Over the last 50 years, satellites have become as commonplace as other tools of technology before them, such as clocks, telephones and computers. Satellites help us to communicate, navigate, monitor the environment and forecast the weather.
A satellite is any object that moves around another object. So the Moon and Meteosat (the weather probe) are satellites of the Earth, and the Earth is a satellite of the Sun.
Artificial satellites have many uses. The idea of using a satellite for telephone communications was first proposed by Arthur C Clarke, the famous science fiction writer, back in 1945 in the magazine Wireless World. At the time, many people thought that he was mad as they could not think of a way of putting satellites into orbit around the Earth. Yet in 1957, the Soviet Union succeeded in putting the first satellite, Sputnik I, into orbit (image© NASA). People often assume that satellites must be physically big in size. In fact, Sputnik I was about the size of a basketball, weighed only about 83 kilogram, and took about 98 minutes to orbit the Earth on its elliptical path.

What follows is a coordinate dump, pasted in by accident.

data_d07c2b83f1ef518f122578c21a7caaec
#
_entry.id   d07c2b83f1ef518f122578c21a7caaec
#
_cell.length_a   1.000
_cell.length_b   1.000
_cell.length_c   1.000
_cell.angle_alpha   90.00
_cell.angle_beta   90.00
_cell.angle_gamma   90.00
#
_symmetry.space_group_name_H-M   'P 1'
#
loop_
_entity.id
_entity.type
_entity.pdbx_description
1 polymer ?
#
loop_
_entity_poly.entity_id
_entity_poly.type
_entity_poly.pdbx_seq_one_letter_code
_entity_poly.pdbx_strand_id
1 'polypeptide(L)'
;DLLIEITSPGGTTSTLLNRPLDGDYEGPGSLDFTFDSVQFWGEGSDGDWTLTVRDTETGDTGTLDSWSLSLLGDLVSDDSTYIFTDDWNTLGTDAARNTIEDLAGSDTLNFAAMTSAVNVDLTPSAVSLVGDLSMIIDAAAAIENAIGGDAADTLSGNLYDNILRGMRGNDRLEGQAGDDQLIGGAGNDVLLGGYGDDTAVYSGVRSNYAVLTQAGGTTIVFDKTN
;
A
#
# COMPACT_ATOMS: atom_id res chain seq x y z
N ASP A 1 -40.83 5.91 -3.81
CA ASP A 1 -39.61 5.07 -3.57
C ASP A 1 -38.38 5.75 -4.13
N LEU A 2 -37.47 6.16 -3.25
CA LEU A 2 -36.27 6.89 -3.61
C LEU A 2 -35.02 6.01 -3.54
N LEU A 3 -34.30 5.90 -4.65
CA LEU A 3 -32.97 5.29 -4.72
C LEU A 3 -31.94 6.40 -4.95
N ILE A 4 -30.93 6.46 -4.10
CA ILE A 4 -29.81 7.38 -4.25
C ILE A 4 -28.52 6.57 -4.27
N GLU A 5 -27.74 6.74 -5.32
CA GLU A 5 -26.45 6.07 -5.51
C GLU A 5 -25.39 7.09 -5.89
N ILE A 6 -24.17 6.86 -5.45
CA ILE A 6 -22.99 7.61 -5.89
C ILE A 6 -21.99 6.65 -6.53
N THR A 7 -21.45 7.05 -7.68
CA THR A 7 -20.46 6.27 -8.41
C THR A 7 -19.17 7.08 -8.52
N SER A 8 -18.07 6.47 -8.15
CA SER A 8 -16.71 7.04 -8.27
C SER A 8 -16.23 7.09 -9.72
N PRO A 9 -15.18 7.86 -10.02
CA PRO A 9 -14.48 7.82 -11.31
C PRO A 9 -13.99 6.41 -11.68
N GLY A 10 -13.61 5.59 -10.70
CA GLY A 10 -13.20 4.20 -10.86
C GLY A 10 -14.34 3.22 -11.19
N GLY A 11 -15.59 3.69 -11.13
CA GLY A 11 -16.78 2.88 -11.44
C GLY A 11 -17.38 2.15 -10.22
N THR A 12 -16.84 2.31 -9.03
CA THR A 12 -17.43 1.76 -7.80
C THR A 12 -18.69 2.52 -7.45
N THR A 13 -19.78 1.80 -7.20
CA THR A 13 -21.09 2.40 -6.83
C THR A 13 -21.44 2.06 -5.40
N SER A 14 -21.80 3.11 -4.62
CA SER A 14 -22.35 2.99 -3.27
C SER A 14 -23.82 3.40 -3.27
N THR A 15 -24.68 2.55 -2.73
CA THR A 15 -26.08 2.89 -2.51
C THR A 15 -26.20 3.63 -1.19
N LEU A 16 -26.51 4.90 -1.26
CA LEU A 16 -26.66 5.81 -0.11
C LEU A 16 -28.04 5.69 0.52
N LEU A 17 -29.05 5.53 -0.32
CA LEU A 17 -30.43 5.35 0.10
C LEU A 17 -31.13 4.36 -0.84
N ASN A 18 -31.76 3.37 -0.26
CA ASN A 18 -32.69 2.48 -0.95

The success of Sputnik I was an enormous shock to the Americans and they rapidly accelerated their own space program, launching the first communications satellite, Telstar, in 1962. This was followed by other satellites to explore Mars (the Mariner satellites) between 1962 and 1965, and then landing a man on the Moon in 1969.
But the first step is to explain the circular motion of satellites.